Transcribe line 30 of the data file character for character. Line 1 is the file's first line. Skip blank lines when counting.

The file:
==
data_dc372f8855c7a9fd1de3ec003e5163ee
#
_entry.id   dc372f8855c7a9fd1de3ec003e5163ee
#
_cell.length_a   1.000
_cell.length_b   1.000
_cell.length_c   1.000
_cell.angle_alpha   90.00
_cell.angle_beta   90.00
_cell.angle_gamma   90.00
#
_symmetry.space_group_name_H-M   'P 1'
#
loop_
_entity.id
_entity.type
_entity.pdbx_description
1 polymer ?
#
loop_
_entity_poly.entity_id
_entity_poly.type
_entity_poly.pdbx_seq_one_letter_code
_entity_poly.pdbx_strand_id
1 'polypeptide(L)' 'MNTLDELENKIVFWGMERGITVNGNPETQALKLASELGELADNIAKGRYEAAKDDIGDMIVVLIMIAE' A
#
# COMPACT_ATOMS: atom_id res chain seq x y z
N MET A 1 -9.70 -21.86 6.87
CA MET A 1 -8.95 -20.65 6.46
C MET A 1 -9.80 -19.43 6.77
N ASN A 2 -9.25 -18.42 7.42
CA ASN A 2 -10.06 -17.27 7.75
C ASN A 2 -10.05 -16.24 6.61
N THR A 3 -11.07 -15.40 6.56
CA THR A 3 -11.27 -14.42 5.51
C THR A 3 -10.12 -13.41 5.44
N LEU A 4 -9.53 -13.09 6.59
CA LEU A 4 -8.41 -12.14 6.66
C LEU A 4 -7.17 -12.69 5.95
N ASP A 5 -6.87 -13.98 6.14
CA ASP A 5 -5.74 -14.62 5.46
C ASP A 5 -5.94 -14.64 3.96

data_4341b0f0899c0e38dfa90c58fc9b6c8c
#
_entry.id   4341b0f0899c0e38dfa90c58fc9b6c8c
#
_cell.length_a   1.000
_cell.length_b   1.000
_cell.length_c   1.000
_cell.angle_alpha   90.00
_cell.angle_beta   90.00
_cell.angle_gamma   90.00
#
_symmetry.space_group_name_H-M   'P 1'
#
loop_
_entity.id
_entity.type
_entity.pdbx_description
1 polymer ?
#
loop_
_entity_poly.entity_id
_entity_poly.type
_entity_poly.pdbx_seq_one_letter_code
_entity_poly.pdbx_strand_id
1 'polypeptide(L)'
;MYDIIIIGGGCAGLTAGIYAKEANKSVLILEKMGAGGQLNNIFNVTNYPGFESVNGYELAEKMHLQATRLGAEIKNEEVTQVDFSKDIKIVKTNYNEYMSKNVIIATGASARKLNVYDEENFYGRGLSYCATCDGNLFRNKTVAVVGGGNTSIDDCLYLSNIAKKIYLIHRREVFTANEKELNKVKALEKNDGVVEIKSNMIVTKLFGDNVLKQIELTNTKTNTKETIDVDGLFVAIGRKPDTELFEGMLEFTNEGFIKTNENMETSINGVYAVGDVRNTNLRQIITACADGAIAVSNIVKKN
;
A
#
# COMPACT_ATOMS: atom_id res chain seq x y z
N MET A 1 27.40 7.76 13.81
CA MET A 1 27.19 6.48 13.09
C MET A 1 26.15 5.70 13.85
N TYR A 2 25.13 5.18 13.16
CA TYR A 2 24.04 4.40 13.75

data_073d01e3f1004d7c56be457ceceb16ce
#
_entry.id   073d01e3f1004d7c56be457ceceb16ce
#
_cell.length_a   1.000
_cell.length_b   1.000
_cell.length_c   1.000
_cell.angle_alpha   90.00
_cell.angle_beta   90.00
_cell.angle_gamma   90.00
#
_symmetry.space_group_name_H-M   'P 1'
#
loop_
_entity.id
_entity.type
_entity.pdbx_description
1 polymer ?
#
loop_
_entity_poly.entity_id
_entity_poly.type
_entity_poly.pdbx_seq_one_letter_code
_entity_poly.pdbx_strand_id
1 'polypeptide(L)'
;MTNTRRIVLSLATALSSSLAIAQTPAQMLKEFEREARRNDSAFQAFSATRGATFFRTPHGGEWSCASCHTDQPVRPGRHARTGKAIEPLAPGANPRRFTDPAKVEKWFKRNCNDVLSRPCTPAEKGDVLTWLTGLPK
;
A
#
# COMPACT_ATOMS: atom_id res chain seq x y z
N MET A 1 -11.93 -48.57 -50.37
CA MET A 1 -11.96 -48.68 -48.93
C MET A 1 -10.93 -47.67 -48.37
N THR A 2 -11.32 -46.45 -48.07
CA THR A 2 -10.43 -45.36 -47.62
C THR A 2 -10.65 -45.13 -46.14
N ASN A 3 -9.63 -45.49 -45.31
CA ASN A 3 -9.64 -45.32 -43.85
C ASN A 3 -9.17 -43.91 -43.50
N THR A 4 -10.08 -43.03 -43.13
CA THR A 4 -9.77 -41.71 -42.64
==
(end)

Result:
C MET A 1 -9.80 -19.43 6.77